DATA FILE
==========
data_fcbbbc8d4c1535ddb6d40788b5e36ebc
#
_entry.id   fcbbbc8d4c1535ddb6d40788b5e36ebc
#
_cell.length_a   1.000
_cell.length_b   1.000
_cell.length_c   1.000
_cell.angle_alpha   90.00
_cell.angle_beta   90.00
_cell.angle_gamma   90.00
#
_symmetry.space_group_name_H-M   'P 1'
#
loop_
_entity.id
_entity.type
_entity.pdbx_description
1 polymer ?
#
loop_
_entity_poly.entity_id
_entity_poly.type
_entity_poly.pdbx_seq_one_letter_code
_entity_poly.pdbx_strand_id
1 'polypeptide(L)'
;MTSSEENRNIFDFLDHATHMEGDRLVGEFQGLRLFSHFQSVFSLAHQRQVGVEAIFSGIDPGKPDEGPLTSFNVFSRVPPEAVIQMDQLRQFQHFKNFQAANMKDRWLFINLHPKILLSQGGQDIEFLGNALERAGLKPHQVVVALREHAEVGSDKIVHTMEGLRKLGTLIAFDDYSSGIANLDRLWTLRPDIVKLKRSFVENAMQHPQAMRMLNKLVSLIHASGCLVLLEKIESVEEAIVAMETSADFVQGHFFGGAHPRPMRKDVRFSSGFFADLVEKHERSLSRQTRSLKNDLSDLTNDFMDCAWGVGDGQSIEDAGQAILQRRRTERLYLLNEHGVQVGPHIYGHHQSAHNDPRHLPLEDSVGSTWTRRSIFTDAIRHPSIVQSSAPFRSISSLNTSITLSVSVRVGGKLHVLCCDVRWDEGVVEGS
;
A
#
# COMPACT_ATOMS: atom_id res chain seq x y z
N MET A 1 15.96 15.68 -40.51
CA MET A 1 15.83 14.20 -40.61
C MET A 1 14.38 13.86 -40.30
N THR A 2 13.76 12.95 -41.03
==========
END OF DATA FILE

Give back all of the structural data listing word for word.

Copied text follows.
data_fcbbbc8d4c1535ddb6d40788b5e36ebc
#
_entry.id   fcbbbc8d4c1535ddb6d40788b5e36ebc
#
_cell.length_a   1.000
_cell.length_b   1.000
_cell.length_c   1.000
_cell.angle_alpha   90.00
_cell.angle_beta   90.00
_cell.angle_gamma   90.00
#
_symmetry.space_group_name_H-M   'P 1'
#
loop_
_entity.id
_entity.type
_entity.pdbx_description
1 polymer ?
#
loop_
_entity_poly.entity_id
_entity_poly.type
_entity_poly.pdbx_seq_one_letter_code
_entity_poly.pdbx_strand_id
1 'polypeptide(L)'
;MTSSEENRNIFDFLDHATHMEGDRLVGEFQGLRLFSHFQSVFSLAHQRQVGVEAIFSGIDPGKPDEGPLTSFNVFSRVPPEAVIQMDQLRQFQHFKNFQAANMKDRWLFINLHPKILLSQGGQDIEFLGNALERAGLKPHQVVVALREHAEVGSDKIVHTMEGLRKLGTLIAFDDYSSGIANLDRLWTLRPDIVKLKRSFVENAMQHPQAMRMLNKLVSLIHASGCLVLLEKIESVEEAIVAMETSADFVQGHFFGGAHPRPMRKDVRFSSGFFADLVEKHERSLSRQTRSLKNDLSDLTNDFMDCAWGVGDGQSIEDAGQAILQRRRTERLYLLNEHGVQVGPHIYGHHQSAHNDPRHLPLEDSVGSTWTRRSIFTDAIRHPSIVQSSAPFRSISSLNTSITLSVSVRVGGKLHVLCCDVRWDEGVVEGS
;
A
#
# COMPACT_ATOMS: atom_id res chain seq x y z
N MET A 1 15.96 15.68 -40.51
CA MET A 1 15.83 14.20 -40.61
C MET A 1 14.38 13.86 -40.30
N THR A 2 13.76 12.95 -41.03